American forces have provided intelligence, training and aid that allowed the Philippines to deal with human trafficking, cyberattacks, illegal narcotics and terrorism, Locsin said, citing how U.S. military assistance helped Filipino forces quell a disastrous siege by Islamic State group-aligned militants in southern Marawi city in 2017. U.S. military presence in the South China Sea has also been a deterrent to aggressive actions in the disputed waters, Locsin said. China, the Philippines, Vietnam and three other governments have rival claims in the strategic waterway.

 

     Duterte first threatened to abrogate the VFA in late 2016 after a U.S. aid agency put on hold funds for anti-poverty projects in the Philippines. He has walked back on such threats but his government’s action on Tuesday is the most serious indication of his intent to set back military ties with the U.S. Aside from threatening to end the VFA, Duterte has said he will ban some critical U.S. senators from entering the Philippines. Duterte has also barred Cabinet officials from traveling to the U.S. and turned down an invitation by Trump to join a special meeting the U.S. leader will host for leaders of the Association of Southeast Asian Nations in March in Las Vegas.  [Source:  Associated Press | Jim Gomez | February 11, 2020 ++]

 

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NATO

Member Country Survey on Aiding U.S.

 

Most NATO countries trust the United States to come to their defense if attacked by Russia, but few would be willing to return the favor, a new survey has found. Majorities in 16 member states surveyed by the Pew Research Center said they believe the U.S. military would defend them if they were attacked, but only in five of the countries polled —the U.S., Netherlands, Canada, United Kingdom and Lithuania – did majorities say their country should use force to defend an ally, the survey said. “There is widespread reluctance to fulfill the collective defense commitment outlined in Article 5 of NATO’s founding treaty,” the report said.

 

     NATO’s Article 5, which states that an attack on one member requires a response from all, is the linchpin of the alliance that was formed 75 years ago as a collective bulwark against the Soviet Union. Overall, member states continue to view NATO favorably, the poll found. A median of 53% in the 16 allies polled held positive views toward NATO while 27% had an unfavorable opinion. But even in the country with the highest support for the alliance — Poland where 82% approve — only 40% said their military should come to the defense of another if attacked by Russia. Only a minority of Poles, 47%, also believed the U.S. would use force to defend them if they were attacked by Russia, the poll found. In the U.S., 60% said America should use force to defend an ally under attack by Russia. Only the Netherlands, at 64%, was more willing to defend an ally in a similar situation. Two other important NATO countries — Germany and France — were opposed to using military force to defend another member. In Germany, 60% said the country should not defend an ally under attack. In France, 53% held the same view.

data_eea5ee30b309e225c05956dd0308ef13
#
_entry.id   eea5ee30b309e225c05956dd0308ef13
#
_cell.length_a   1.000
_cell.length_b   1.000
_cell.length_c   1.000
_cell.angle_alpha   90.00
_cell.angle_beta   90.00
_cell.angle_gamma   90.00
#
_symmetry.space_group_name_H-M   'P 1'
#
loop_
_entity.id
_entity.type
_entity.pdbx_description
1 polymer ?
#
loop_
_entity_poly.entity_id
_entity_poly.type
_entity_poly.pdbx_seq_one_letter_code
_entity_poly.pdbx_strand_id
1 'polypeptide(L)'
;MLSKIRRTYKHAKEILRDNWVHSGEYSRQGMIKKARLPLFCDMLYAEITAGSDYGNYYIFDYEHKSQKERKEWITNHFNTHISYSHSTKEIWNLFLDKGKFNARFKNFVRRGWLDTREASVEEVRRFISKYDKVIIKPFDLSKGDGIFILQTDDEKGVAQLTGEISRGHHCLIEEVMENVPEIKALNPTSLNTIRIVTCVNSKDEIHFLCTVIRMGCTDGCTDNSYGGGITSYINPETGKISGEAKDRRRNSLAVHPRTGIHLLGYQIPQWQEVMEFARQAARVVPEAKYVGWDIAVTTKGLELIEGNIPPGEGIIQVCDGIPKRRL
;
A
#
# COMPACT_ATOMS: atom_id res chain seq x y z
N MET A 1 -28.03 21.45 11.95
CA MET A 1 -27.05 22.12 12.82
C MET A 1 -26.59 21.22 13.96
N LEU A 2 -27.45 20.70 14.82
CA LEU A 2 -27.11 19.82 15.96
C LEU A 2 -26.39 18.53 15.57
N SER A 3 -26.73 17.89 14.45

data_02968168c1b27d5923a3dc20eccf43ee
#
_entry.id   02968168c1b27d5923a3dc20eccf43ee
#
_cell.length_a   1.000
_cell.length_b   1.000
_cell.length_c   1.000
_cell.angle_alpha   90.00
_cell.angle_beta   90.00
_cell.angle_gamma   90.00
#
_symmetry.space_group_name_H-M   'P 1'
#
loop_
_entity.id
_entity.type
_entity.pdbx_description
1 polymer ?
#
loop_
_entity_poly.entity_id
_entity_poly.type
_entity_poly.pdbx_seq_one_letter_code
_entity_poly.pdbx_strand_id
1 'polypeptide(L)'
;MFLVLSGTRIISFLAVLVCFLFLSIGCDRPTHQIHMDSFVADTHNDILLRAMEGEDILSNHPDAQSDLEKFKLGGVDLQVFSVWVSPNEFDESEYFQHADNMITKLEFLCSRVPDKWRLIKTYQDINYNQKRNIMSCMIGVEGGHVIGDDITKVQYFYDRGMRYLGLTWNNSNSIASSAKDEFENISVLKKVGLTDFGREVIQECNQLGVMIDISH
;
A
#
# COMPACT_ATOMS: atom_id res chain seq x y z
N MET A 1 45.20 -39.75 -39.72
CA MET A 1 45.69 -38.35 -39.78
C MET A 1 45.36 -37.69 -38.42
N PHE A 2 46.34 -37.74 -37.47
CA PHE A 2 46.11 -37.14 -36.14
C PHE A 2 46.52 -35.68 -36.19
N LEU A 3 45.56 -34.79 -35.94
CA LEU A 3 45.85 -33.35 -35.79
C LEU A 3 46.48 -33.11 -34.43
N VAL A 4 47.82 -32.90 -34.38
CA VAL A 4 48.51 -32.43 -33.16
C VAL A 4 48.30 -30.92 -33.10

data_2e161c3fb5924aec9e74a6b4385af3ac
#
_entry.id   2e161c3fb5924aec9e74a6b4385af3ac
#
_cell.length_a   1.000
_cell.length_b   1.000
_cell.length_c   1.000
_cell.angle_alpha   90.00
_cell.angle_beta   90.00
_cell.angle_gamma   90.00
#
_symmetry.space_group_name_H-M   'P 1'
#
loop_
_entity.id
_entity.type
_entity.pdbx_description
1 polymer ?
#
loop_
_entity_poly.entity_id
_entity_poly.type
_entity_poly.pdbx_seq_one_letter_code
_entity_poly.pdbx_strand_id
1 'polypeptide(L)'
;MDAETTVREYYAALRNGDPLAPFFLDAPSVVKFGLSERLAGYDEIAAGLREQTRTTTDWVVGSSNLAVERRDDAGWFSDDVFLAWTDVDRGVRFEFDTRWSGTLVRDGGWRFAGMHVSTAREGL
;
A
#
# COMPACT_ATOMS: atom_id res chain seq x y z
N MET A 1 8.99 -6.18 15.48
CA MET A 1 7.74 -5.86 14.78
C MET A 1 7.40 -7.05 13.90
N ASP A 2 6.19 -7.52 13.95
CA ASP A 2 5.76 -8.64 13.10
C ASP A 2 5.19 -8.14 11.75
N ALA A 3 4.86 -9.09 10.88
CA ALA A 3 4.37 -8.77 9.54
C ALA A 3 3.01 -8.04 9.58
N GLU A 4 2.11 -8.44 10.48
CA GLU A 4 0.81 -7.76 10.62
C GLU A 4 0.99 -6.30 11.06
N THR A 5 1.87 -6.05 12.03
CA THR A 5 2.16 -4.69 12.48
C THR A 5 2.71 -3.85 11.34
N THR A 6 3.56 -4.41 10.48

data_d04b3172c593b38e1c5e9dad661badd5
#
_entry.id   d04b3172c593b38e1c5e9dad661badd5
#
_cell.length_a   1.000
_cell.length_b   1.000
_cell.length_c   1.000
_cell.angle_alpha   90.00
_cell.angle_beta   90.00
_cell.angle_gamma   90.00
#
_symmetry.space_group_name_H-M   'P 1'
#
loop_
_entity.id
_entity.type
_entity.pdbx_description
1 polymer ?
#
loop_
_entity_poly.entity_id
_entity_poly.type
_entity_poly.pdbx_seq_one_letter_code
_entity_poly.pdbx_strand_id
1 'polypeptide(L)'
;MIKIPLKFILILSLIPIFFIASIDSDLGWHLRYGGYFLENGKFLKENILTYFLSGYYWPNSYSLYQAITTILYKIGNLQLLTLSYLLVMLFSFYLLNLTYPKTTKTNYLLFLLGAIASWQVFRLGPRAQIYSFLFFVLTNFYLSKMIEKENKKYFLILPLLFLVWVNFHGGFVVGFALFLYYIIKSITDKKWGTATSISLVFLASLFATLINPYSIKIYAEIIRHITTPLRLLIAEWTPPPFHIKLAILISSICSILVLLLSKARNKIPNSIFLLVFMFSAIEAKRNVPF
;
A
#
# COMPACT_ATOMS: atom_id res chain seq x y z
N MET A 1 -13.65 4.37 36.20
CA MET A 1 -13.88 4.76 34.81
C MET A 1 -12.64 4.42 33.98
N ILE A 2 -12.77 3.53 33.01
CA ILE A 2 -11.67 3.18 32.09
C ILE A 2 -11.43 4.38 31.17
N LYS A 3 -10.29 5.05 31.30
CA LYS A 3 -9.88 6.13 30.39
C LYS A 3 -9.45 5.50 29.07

“The belief that their country should respond to a hypothetical Russian attack on a NATO ally has become less common over time in a handful of countries,” Pew said. Majorities in both France and Germany however, said they believed the U.S. would defend an ally under attack, the poll found. While Germans still have a favorable view of the alliance — 57% in 2019 — that is down from 67% in 2017. Support for NATO in France dropped from 60% in 2017 to 49% in 2019.

 

     In the U.S., attitudes toward NATO differ by political party affiliation, with Democrats more likely than Republicans to have a favorable opinion, the survey said. In 2019, 61% of Democrats had a positive view of the alliance, compared with 45% of Republicans. In addition to the 16 member states surveyed, Pew also polled three nonmembers about the alliance. Majorities in Sweden and Ukraine had favorable opinions of NATO, while, not surprisingly, only 16% did in Russia.  [Source:  Stars & Stripes | John Vandiver | February 10, 2020 ++]

 

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Afghan Peace Talks

Update 07:  Insider Attacks Impact | Not Much Movement

 

Members of Afghanistan's security forces turned their weapons on each other every four days on average during the closing months of 2019, according to a new report from the Special Inspector General for Afghanistan Reconstruction (SIGAR). Afghan National Defense and Security Forces (ADNSF) personnel carried out 33 insider attacks during the fourth quarter of 2019, resulting in 90 casualties, according to SIGAR's latest report to Congress on the status of reconstruction and security efforts in Afghanistan. ADNSF personnel carried out a total of 82 insider attacks total in 2019, resulting in 172 deaths and 85 injuries, according to the report.   In one major incident, a Taliban infiltrator killed 23 Afghan National Army soldiers in their sleep at a military base in Afghanistan's Ghazni Province in December 2019, the New York Times reported. While the SIGAR report does not include data on ANDSF casualties, the uptick in insider attacks coincides with a record increase in Taliban attacks on Afghan civilians and government security forces.